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    Date Added to Register:
    Friday, December 05, 2003
     
    Location:
    Jackson
     
    County:
    Teton County
     
    Smithsonian Number: 
    48TE1805  

     

  • Jackson Hole American Legion Post No. 43

     

     
     

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    Jackson Hole American Legion Post No. 43 is a single story building located one block north of the town square in Jackson, Wyoming. The building is significant for its association with events that have made a contribution to the broad patterns of history in the community. Organized in Jackson in 1920, the local post of the American Legion constructed its own building in 1928 and 1929 and both the institution and the building became centers of community activity. While on the national level the organization emerged especially as a force to press for specific policies on the part of the federal government, at the local level this post appears to have eschewed controversy and embraced all members of the community in its efforts to improve the circumstances of life in Jackson Hole. The building serving as home for Jackson Hole American Legion Post No. 43 has provided a broad range of community functions that have extended well beyond the political and economic agenda of the national organization. During the period of its historic significance, 1929-1953, this organization, and the building where it conducted its business, has reflected the shift from rural to urban leadership in the valley, has served as a central location of entertainment and recreation, has provided a forum for the investigation of issues critical not only to the community but to decision-makers in the U.S. Senate, has promoted the cause of education and library access in the growing community, and has established itself as an eminent, constant, and distinctive institution in community development. Each step of the way the post reflected fundamental contours of the broad patterns of history at the local level.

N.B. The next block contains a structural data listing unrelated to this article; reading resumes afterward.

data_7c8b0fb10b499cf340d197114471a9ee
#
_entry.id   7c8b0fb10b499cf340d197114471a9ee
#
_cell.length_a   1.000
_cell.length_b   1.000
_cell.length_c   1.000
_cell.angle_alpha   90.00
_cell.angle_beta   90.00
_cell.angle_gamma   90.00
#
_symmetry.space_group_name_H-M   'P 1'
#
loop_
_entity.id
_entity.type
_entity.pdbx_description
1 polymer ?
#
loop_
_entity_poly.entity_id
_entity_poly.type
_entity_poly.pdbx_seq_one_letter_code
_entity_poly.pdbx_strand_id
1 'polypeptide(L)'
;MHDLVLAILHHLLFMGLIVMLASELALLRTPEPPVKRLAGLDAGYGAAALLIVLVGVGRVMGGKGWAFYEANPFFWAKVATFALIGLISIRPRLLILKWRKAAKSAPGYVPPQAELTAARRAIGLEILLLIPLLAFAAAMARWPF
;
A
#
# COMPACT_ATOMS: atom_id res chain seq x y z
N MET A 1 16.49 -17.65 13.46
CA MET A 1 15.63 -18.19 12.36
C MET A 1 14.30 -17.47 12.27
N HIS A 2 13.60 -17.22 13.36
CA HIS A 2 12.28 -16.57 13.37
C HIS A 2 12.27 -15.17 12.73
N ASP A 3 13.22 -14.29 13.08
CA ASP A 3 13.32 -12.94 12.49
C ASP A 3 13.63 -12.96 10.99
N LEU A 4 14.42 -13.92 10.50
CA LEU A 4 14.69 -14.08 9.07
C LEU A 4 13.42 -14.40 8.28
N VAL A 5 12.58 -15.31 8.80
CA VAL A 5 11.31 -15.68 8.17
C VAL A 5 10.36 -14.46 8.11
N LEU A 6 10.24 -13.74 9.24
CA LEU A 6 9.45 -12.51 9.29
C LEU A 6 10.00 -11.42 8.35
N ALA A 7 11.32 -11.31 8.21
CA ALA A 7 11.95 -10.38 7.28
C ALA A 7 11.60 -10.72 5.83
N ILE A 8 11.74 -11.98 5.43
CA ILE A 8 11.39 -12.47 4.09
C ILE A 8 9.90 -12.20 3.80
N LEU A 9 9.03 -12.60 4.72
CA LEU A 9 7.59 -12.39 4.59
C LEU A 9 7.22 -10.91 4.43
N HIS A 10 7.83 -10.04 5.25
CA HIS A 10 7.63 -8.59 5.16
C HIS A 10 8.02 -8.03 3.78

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    Date Added to Register:
    Friday, September 12, 2003
     
    Location:
    Jackson
     
    County:
    Teton County
     
    Smithsonian Number: 
    48TE1213  

     

  • Miller Cabin

     

     
     

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    The Robert E. Miller Cabin complex consists of three historic buildings that served as the residence of Robert E. Miller, the first superintendent of Teton National Monument. The property was later transferred to what would later become the U.S. Fish and Wildlife Service as a component of the National Elk Refuge. The site is significant because of its association with the historic pattern of settlement in Jackson Hole and because of its association with conservation activities. The ranch house, the Forest Service cabin, and the barn are integral to the Robert E. and Grace G. Miller Ranch, also listed on the National Register of Historic Places. They represent an important convergence of settlement, ranching, and conservation as distinct elements of the history of Jackson Hole.

     
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    Date Added to Register:
    Wednesday, April 16, 1969
     
    Location:
    Jackson
     
    County:
    Teton County
     
    Smithsonian Number: 
    48TE903  

     

  • St. John's Episcopal Church and Rectory